Katie Caples recently left a full-time position with a nonprofit in York to spend more time with her family and start her own business.
For the past eight years, Caples had worked in some capacity with the York County Economic Alliance, with her most recent position being director of member relations. If you own a business in York County, there’s a good chance that you have connected with Caples.
This spring Caples said goodbye to full-time employment so she could spend more time with her family, and pursue other personal projects. It takes a lot of courage to pivot out of a high-profile professional position. Caples agreed to share a little about this next step in her life.
CPBJ: You recently left a full-time job with YCEA. How hard was that decision and what steps did you take to prepare for that?
Caples: It was a difficult decision, one that has taught me a lot about myself. It started with a shift in mindset and took the better part of a year to realize. In fact, it’s still unfolding as I navigate entrepreneurship and full-time motherhood.
The first step was to envision my new life; and as I did, I gained a new level of clarity. It was palpable, energizing. I began to pursue my passion project, a reflective journal for women that came to be named “Clarity.” I was also writing a business plan, creating an LLC, developing a website and planning a book launch party, among other things. The most courageous step, leap really, was resigning from my nonprofit career – a difficult conversation with a mentor and friend, putting my dreams into the universe in a way that pushed well past my comfort zone.
CPBJ: Your book is a self-starting book to journaling. How did you realize that journaling was crucial to your life? Why?
Caples: I discovered journaling after having my second daughter. Her arrival brought back memories of my childhood – exploring nature on the farm each day with my mom and sister. My imagination was at its peak in my early youth; and aside from the space shuttle (tree) I captained in our backyard, my biggest dream was to be an author.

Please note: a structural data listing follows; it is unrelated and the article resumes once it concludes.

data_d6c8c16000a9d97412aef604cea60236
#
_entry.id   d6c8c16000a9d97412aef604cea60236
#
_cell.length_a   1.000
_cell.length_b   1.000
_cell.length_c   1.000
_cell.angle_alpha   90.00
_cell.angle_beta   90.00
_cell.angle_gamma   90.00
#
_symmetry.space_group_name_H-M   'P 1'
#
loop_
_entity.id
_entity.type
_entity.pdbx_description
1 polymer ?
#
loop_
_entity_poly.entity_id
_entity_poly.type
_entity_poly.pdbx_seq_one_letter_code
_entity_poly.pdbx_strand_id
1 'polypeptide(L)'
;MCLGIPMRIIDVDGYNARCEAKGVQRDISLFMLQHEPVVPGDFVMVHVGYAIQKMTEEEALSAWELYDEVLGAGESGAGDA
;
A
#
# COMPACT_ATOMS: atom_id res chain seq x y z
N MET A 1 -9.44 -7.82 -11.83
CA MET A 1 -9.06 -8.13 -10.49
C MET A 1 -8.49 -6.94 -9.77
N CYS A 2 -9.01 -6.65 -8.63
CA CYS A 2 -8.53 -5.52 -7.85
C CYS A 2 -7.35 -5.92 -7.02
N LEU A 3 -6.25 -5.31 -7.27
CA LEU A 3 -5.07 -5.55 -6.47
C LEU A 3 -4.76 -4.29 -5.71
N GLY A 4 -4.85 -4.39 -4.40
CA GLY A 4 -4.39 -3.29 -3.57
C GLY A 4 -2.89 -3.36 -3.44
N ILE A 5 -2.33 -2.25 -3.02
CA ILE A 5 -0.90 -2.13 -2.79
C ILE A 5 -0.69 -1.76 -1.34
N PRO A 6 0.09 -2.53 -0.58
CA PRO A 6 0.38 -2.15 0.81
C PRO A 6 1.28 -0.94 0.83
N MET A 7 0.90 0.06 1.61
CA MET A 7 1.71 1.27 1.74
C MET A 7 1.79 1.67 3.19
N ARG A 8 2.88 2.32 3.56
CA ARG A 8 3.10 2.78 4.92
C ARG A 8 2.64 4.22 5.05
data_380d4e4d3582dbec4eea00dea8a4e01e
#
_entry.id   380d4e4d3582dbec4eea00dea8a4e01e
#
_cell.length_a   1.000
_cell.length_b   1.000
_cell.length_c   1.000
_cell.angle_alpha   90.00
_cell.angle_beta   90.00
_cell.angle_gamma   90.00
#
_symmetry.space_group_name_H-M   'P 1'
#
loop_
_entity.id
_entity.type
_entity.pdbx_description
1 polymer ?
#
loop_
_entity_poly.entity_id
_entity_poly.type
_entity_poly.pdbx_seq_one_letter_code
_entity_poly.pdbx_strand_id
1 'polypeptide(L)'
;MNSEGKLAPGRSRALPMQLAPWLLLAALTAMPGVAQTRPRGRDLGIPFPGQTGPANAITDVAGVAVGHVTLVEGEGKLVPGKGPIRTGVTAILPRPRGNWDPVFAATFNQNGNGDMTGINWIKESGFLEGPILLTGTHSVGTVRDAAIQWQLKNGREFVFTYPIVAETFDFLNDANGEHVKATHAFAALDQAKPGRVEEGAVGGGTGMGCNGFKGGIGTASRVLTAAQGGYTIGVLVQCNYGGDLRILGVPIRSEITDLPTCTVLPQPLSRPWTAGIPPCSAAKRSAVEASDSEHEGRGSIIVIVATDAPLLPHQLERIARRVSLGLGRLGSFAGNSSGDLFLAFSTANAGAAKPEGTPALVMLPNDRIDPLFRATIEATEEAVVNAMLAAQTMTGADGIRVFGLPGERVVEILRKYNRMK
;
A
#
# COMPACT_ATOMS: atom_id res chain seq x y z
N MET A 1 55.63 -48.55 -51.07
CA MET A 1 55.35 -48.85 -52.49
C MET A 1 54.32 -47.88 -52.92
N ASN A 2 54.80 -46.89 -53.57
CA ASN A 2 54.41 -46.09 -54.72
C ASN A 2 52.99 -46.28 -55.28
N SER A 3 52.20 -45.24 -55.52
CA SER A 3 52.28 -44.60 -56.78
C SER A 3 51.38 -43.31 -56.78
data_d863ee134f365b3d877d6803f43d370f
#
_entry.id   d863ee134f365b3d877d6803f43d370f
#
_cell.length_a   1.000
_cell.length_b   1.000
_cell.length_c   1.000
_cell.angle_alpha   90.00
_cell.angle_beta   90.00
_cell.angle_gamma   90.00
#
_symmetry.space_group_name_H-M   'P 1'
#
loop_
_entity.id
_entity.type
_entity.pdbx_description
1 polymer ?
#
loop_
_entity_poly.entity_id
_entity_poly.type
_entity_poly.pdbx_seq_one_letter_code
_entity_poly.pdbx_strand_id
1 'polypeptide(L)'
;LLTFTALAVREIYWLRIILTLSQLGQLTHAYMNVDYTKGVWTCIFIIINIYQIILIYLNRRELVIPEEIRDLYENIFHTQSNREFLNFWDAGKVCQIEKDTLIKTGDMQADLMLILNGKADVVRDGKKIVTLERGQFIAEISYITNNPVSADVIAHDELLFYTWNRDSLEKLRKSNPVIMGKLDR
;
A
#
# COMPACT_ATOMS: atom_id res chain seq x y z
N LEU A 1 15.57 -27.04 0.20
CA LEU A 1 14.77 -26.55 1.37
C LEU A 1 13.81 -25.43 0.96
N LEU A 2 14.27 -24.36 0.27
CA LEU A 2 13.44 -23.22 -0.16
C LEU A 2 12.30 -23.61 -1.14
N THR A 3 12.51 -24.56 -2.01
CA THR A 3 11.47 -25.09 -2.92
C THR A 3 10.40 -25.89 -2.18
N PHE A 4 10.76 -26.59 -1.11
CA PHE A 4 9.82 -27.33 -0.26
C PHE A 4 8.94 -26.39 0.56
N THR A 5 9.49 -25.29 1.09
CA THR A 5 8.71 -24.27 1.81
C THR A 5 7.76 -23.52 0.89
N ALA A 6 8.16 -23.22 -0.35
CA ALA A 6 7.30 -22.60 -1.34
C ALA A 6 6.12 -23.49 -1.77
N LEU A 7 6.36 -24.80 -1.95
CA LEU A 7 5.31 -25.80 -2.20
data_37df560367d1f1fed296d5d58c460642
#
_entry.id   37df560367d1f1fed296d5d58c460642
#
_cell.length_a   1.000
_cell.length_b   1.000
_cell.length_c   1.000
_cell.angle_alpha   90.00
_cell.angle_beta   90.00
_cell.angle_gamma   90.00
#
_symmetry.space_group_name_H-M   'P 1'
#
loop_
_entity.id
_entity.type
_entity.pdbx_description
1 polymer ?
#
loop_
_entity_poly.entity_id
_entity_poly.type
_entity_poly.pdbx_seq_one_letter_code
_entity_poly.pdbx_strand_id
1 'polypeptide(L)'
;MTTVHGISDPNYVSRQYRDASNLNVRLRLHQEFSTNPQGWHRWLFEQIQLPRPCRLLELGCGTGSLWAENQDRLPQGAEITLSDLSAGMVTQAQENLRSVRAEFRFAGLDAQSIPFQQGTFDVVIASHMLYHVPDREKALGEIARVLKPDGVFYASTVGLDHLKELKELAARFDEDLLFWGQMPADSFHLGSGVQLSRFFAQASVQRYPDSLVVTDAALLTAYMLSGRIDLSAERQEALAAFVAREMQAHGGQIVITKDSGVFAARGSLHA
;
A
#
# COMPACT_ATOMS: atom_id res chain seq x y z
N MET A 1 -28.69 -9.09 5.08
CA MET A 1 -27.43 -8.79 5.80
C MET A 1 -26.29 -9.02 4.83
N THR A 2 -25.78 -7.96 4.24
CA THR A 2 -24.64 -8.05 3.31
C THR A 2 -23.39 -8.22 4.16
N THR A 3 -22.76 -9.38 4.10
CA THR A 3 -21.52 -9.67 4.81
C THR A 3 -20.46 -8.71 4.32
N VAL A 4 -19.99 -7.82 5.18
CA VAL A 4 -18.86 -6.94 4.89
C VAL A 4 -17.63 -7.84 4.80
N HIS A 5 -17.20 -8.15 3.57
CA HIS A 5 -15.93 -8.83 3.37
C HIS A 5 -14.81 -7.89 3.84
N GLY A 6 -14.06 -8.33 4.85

Journaling has been life-changing and helps me to be more intentional while prioritizing what matters most. I grew to embrace the idea of a slower, simpler life. A transformation made possible by re-living those magical moments, pen to paper.
CPBJ: How did your experience with YCEA help you in making this next move?
Caples: The YCEA provided a platform of learning, and for nine years I was paid to connect with the smartest, most successful people here in our region. I asked questions, a lot of questions, and kept an open mind. While soaking up the knowledge of those around me, I refined my skills – from project management and sales to program development and branding. And I learned a lot about running a business – budgeting, human resources, strategic planning, change management, etc.
CPBJ: What are your days like now? How do you stay connected to your professional work?
Caples: Days are slower and more spontaneous. I’m more relaxed while continuing to dream big and follow my passions. I’m a planner, and make daily, weekly, monthly and long-terms goals. Those plans include playing outside each day and publishing another journal by year end.
I stay connected professionally by making people a priority and by being involved. I serve on the board of Child Care Consultants and will join the YCEA’s Women’s Business Center when it kicks off again in the Fall.
I’m still trying to figure it all out, as I pursue my writing endeavors, manage projects for clients and raise my kids. It’s been a joy to share my connections with my family in our many adventures.
CPBJ: Any mentors that have inspired you? If so, how did they help?
Caples: I’ve been blessed with many amazing mentors throughout my life. They share their perspectives, challenge my thinking, provide inspiration, and at times boost my courage. Those that have played a significant role in my career transition include Lynda Randall, Christy Renjilian, Bill Yanavitch, Demi Stevens, Gary Laird and Kevin Schreiber.
At a glance:
With more than 10 years of experience in sales and management, Caples transitioned from a career she loved with the YCEA to one of author and mompreneur. She published her first book, “Clarity: A Journal for Reflection & Discovery,” in May.
Caples lives on a farmette in Stewartstown, with her husband, Robert, and their two daughters. To learn more or follow her journey, visit kcaples.com.